Supreme Court Chief Justice John Roberts tells both sides in impeachment trial to ‘remember where they are’

WASHINGTON – Chief Justice John Roberts admonished both the House managers and the president’s counsel after a fiery back and forth during the debate over amendments to the resolution outlining the rules and format of the impeachment trial of President Donald Trump.

Roberts said he felt he had to “admonish” both sides “in equal terms to remember that they are addressing the world’s greatest deliberative body. One reason it has earned that title is because its members avoid speaking in a manner, and using language that is not conducive to civil discourse.”

Roberts reprimanded the panels amid an argument over whether former national security adviser John Bolton should be subpoenaed to testify before the Senate.

To illustrate his point about the level of civility expected in the Senate, Roberts referenced an incident from the 1905 impeachment trial of Florida District Judge Charles Swayne, when one senator took issue with a House manager using the word “pettifogging” (which is an old-fashioned term for “worrying too much about details that are minor or unimportant, according to Merriam-Webster).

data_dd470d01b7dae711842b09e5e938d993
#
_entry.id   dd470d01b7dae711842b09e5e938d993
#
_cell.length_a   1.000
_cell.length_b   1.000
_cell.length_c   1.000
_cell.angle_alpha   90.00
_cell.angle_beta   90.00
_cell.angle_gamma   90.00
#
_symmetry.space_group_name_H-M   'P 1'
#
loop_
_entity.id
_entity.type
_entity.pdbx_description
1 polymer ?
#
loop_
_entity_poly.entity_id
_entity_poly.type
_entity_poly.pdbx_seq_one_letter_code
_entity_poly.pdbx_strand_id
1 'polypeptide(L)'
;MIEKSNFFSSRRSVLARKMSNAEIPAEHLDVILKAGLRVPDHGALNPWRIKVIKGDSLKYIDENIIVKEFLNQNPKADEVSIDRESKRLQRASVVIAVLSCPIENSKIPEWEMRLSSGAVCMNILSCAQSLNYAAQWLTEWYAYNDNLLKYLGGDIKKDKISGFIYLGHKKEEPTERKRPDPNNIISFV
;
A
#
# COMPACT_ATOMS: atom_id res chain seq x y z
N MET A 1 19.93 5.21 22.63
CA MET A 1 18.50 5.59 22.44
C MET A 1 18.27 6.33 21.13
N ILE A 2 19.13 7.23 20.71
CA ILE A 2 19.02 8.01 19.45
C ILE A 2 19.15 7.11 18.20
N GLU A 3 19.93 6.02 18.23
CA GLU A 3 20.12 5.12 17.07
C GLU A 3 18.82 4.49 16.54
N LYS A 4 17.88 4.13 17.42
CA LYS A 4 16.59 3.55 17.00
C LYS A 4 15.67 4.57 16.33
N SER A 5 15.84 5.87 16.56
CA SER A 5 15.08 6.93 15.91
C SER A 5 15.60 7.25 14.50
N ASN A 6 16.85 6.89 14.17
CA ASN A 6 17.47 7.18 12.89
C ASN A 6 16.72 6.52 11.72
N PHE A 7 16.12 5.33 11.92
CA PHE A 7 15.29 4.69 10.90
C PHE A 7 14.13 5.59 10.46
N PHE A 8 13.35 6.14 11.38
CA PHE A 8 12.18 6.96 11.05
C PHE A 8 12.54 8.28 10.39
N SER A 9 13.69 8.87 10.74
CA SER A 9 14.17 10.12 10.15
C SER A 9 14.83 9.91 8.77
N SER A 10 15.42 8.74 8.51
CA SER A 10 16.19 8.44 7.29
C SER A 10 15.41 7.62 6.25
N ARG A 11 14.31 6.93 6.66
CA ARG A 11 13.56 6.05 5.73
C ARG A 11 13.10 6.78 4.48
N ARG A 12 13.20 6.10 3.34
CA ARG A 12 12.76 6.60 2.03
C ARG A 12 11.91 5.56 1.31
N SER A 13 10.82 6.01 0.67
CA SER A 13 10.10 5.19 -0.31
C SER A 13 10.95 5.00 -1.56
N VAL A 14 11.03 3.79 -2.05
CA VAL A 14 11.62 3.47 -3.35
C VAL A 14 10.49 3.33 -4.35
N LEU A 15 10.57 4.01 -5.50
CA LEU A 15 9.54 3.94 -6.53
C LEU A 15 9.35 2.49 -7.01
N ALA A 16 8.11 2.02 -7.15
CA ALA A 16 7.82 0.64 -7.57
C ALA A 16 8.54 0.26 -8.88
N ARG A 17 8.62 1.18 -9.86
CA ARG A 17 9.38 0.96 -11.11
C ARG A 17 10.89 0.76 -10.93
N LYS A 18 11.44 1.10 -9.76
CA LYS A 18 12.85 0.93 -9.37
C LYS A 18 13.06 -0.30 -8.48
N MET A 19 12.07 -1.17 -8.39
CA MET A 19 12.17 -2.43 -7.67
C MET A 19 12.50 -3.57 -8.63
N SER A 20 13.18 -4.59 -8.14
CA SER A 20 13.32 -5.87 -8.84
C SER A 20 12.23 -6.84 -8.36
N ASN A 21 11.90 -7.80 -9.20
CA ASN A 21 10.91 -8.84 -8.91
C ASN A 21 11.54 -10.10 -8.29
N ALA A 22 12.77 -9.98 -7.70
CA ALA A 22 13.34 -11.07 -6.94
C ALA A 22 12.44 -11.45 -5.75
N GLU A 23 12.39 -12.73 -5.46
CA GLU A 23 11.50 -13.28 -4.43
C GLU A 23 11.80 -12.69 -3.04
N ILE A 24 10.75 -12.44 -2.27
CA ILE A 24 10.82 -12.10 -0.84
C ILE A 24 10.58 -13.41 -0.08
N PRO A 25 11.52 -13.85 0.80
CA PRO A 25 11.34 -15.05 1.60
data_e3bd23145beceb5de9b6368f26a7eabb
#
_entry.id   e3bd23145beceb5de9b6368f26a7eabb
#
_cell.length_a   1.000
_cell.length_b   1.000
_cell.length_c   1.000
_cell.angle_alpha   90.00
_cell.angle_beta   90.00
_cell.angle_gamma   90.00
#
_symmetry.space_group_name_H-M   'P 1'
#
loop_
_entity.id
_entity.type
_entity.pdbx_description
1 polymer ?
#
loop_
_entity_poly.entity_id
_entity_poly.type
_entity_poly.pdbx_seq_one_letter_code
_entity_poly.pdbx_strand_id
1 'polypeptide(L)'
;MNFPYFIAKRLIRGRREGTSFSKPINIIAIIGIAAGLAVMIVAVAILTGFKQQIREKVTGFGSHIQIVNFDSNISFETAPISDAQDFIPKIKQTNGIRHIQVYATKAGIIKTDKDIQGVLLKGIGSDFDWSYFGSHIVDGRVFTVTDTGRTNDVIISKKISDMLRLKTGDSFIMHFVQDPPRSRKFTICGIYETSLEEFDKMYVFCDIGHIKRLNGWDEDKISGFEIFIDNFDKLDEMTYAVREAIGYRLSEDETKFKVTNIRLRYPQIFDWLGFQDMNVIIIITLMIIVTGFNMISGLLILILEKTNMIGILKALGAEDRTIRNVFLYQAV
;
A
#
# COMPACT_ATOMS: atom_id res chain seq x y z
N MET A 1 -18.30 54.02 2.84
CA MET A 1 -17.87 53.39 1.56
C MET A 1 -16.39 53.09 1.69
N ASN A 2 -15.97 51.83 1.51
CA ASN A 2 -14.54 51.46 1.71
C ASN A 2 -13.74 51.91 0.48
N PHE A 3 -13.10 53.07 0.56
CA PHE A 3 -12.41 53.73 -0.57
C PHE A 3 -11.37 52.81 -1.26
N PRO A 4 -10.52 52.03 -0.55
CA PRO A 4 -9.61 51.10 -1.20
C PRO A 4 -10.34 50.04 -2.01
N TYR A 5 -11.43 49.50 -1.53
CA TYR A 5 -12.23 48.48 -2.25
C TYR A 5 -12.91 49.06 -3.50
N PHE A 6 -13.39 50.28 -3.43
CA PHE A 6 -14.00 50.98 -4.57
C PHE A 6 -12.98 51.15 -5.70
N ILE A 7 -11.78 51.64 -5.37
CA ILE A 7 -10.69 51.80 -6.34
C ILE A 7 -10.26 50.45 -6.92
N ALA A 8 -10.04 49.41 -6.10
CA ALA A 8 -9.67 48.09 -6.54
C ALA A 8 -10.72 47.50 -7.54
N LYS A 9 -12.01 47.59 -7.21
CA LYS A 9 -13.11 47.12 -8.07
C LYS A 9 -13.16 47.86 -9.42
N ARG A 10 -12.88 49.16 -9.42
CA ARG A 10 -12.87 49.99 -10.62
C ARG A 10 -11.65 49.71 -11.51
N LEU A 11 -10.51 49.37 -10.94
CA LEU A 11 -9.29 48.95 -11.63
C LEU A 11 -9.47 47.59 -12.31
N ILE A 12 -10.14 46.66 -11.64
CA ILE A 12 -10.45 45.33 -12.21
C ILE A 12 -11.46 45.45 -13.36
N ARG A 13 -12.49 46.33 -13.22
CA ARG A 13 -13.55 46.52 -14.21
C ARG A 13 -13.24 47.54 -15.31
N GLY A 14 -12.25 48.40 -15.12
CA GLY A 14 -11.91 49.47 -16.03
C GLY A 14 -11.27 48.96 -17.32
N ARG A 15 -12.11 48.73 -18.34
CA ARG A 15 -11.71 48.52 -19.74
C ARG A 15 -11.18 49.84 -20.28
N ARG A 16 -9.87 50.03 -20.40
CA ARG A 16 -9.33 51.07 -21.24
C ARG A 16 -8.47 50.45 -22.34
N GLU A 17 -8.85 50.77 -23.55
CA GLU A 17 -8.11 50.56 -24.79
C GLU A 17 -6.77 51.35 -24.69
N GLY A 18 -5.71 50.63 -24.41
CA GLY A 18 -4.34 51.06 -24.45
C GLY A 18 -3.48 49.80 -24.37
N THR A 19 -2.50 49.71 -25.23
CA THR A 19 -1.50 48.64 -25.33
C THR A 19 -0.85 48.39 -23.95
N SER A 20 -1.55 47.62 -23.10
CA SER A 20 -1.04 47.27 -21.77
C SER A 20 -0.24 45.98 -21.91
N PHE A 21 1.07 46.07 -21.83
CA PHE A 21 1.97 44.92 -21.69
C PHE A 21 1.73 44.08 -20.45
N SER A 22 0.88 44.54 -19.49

“In the 1905 Swayne trial, a senator objected when one of the managers used the word ‘pettifogging.’ And the presiding officer said the word ought not to have been used. I don’t think we need to aspire to that high of a standard, but I do think those addressing the Senate should remember where they are,” Roberts said.

In a heated back-and-forth between Judiciary Chairman Jerry Nadler and White House counsel Pat Cipollone, Nadler said if senators voted against calling Bolton to testify they would be “part of the cover-up.”

“Either you want the truth and you must permit the witnesses or you want a shameful cover-up. History will judge and so will the electorate,” Nadler argued.

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